Community rallies to help replace stolen wreaths for veterans’ graves

“We are humbled by the support and recognition afforded to those that have served and gone before us, and especially for the impact this recognition has on families.”

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Appalled by the theft of 3,000 wreaths destined for the graves of Canadian veterans, local volunteers rallied Saturday to make new ones in time for a ceremony at the National Military Cemetery.


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Wreaths Across Canada will hold a short ceremony at 1:30 p.m. Sunday after which members of the public will be invited to lay the wreaths on the headstones of fallen soldiers.

Erika Wagner, a member of the registered charity’s board of directors, said almost 1,000 wreaths had been finished Saturday afternoon by volunteers working inside the Memorial Cross Building at Beechwood Cemetery.

A third shift of 20 volunteers was expected to work until 6 p.m. Saturday in an attempt to finish another 1,000 wreaths.

“We’re trying to strategize how to get them done,” said Wagner, who expected volunteers would be returning Sunday morning to finish what she hoped would be a total of 3,000 new wreaths.

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Lorraine Alexan and her husband, Karim, were among the volunteers decorating wreaths with fir tree boughs, ribbon and red berries on Saturday afternoon.


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“When my husband and I saw the news about those thefts, we were just appalled and wanted to try to help to right that,” said Alexan, a retired wealth manager.

Geraldine Dixon, business development manager for Chartwell Retirement Residences, said she responded to the request for help after hearing about the “heartbreaking” theft. “We want to give back,” she said.

Jocelyn Wigginton, 25, who works at Chartwell Rideau Place, volunteered Saturday because she wanted to do something in response to the senselessness of the wreath heist. “Why would somebody do that at this time of year? With this cause?” she asked.

Geraldine Dixon works away decorating wreaths on Saturday.
Geraldine Dixon works away decorating wreaths on Saturday. Photo by Ashley Fraser /Postmedia

During the night of Nov. 28, almost 3,000 wreaths made from wild grapevines were stolen from the Maxville property of Robert and Jodie Tessier. Volunteers had cut the grapevines on properties in the area and assembled the wreaths by hand as part of an effort, organized by Wreaths Across Canada, to honour 6,024 fallen soldiers buried at the National Military Cemetery with Christmas wreaths.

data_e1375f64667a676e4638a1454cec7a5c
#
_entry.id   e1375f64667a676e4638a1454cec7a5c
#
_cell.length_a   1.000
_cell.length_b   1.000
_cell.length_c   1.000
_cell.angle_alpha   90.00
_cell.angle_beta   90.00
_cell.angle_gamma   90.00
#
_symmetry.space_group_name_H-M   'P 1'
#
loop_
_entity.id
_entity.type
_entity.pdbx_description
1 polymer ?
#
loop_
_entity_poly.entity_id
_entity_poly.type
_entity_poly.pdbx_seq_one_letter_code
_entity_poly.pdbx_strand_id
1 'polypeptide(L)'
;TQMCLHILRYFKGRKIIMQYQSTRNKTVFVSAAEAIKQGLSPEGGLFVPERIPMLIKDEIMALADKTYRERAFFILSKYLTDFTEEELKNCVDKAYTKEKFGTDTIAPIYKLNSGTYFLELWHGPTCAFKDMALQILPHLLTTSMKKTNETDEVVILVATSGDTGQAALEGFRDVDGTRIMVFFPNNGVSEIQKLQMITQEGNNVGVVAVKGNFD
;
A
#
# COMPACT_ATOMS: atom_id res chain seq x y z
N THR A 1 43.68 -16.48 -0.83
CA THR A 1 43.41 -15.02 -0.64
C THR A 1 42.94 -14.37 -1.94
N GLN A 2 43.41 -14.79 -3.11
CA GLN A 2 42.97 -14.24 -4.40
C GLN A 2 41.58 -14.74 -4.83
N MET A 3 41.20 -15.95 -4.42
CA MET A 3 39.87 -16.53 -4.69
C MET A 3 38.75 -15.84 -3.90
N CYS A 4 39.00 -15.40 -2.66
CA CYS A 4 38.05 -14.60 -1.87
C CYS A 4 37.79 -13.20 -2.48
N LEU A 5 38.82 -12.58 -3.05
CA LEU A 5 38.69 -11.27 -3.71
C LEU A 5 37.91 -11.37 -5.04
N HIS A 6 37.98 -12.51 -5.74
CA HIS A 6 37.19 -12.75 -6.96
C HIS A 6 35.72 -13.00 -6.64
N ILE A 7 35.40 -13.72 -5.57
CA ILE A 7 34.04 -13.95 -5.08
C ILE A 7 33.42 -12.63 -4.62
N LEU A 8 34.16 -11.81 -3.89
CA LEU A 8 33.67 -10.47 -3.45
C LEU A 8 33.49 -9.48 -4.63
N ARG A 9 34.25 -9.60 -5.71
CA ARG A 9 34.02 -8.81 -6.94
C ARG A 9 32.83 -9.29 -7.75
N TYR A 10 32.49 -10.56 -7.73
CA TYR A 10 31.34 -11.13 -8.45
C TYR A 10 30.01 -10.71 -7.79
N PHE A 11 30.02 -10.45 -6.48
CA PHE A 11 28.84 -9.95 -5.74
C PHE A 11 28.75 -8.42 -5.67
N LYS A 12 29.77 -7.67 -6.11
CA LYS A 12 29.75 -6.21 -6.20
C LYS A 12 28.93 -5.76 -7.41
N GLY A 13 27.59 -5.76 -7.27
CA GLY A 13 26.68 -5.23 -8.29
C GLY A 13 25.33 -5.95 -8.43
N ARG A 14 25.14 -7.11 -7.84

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After the thefts, Erika Wagner said, officials with the charity were crestfallen, but quickly moved to figure out how to rescue this year’s wreath ceremony. “We went right into game-plan mode,” she said, “and the outpouring of volunteers just totally changed our spirits. We have hope again.”

Dozens of volunteers came forward to produce wreaths in Maxville on Friday and to decorate them Saturday at the Memorial Cross Building.

“We are humbled by the support and recognition afforded to those that have served and gone before us, and especially for the impact this recognition has on families,” said Brigadier-General Dyrald Cross, commander of the Canadian Armed Forces Transition Group, which manages the National Military Cemetery.

Wreaths Across Canada Inc. is a non-profit group launched in 2007 by Canadian Forces veteran Craig McPhee, who was moved by how U.S. veterans were honoured each December at Arlington Cemetery. Each headstone had a wreath placed at its base.

While Wreaths Across Canada said it would will likely miss its goal of 6,024 wreaths this year, but it would be determined to cover all of the National Military Cemetery’s headstones in 2022.



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